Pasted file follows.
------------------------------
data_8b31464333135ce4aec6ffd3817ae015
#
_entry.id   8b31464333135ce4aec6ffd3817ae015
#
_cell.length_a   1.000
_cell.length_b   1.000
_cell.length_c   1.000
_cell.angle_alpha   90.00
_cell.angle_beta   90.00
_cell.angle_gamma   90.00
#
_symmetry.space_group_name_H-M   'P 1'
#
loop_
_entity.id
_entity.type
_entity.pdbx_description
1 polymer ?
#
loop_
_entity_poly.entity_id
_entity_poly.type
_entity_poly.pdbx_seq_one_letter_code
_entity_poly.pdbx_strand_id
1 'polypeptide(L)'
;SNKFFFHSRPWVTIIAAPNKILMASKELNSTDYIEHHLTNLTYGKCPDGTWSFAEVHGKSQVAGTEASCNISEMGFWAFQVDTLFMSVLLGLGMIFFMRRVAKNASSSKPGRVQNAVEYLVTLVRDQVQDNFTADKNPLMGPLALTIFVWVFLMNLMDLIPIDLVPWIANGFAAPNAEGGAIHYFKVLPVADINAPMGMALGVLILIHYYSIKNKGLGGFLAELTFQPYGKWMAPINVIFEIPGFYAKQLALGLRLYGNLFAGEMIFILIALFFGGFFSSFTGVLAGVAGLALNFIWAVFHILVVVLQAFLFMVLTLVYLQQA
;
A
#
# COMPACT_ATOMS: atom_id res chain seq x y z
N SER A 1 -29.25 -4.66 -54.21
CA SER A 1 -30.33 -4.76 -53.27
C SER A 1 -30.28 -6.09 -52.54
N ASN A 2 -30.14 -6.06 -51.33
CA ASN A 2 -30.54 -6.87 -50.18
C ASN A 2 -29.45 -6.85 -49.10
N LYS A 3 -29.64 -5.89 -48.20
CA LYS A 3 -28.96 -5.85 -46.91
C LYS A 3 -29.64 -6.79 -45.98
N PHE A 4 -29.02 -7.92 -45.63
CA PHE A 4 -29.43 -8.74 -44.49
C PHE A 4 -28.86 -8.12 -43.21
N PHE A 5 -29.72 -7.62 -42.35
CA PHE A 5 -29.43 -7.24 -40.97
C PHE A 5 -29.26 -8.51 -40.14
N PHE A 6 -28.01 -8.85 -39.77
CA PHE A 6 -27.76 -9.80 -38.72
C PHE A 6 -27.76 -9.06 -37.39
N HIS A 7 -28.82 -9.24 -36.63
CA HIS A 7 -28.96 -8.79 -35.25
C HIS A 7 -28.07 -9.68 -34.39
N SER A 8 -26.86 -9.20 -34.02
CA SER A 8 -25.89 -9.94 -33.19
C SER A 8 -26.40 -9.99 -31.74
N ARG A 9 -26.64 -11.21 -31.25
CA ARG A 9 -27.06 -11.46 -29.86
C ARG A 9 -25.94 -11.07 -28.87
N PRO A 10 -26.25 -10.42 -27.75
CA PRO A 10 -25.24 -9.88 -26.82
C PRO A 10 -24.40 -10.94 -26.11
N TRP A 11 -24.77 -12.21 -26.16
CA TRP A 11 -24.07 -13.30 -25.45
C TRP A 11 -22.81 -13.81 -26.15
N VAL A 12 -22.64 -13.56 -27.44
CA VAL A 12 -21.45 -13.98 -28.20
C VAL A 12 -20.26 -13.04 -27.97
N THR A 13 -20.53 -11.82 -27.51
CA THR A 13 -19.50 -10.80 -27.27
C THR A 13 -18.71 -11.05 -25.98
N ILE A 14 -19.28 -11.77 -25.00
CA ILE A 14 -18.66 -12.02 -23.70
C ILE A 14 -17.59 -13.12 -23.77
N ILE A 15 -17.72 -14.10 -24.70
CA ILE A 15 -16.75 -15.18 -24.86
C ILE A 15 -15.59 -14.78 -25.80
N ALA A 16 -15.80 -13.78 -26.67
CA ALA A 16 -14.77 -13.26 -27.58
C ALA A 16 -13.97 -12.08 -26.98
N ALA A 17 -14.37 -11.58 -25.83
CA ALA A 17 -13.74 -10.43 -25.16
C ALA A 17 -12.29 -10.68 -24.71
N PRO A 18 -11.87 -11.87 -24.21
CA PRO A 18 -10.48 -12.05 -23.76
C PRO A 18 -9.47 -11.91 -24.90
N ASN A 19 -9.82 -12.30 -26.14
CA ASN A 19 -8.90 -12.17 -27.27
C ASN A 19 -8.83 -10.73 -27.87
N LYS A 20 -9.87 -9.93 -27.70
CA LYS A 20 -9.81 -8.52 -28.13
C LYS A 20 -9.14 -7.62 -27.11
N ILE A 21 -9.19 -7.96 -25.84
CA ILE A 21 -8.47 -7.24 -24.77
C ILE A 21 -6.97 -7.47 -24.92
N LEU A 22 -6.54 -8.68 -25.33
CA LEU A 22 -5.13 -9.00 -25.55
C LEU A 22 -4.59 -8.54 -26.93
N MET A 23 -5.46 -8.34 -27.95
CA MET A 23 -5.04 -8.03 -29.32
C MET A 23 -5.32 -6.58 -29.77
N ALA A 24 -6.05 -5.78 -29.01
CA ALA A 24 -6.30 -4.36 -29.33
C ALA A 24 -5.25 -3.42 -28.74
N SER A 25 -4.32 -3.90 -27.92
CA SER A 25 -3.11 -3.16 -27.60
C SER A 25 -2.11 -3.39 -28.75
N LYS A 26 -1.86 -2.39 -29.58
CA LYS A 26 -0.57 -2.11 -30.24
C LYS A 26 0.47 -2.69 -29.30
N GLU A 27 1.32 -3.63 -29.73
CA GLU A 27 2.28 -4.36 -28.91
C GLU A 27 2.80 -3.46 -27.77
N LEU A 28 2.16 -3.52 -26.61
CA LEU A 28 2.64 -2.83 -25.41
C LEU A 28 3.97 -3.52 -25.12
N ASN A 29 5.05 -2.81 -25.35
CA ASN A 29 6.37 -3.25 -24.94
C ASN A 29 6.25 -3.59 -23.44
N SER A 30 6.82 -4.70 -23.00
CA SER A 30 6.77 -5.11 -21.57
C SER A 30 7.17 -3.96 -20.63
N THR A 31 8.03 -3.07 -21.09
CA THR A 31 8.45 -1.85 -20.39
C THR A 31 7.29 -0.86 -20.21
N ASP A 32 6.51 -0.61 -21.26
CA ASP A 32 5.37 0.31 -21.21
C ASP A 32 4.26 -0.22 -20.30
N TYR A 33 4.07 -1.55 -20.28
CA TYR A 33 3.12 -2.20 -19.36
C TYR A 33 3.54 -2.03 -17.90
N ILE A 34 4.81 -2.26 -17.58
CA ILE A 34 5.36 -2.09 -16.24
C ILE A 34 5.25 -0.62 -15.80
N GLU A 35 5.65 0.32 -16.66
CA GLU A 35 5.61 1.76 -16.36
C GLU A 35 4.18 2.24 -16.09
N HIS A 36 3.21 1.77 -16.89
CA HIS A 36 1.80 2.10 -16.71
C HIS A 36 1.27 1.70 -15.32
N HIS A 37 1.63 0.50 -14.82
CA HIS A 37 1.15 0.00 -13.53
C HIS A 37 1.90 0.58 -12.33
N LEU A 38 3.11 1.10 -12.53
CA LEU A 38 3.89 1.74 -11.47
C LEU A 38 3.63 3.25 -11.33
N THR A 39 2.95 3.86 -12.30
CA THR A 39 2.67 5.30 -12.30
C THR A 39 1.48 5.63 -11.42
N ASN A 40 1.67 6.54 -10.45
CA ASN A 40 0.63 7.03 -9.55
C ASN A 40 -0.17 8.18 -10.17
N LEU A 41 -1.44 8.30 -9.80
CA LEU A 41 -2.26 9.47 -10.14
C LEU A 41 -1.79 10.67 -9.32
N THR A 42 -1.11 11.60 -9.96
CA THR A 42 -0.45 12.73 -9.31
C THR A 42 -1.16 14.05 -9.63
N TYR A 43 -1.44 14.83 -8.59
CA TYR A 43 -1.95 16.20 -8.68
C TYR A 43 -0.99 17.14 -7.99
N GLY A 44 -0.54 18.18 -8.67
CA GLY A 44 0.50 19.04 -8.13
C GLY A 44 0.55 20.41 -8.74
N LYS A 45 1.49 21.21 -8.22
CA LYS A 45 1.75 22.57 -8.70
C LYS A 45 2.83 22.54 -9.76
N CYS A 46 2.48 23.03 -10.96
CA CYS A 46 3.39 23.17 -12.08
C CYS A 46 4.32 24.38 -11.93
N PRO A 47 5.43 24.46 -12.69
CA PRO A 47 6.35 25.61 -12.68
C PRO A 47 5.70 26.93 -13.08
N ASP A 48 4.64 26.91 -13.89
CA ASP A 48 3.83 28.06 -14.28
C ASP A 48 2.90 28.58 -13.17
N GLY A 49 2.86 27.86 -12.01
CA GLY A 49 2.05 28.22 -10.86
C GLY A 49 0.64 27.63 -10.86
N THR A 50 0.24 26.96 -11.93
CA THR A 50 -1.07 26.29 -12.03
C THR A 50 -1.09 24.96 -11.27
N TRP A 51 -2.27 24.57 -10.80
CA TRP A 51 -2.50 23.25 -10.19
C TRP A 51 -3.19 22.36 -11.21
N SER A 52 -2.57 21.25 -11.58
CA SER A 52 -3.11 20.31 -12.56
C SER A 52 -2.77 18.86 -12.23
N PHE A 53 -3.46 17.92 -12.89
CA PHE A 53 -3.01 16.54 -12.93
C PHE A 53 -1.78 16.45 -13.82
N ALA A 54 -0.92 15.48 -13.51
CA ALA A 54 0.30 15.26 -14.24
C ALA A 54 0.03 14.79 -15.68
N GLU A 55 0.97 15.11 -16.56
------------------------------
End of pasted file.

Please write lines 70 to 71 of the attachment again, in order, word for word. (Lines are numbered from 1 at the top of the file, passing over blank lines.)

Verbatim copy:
N ILE A 14 -19.28 -11.77 -25.00
CA ILE A 14 -18.66 -12.02 -23.70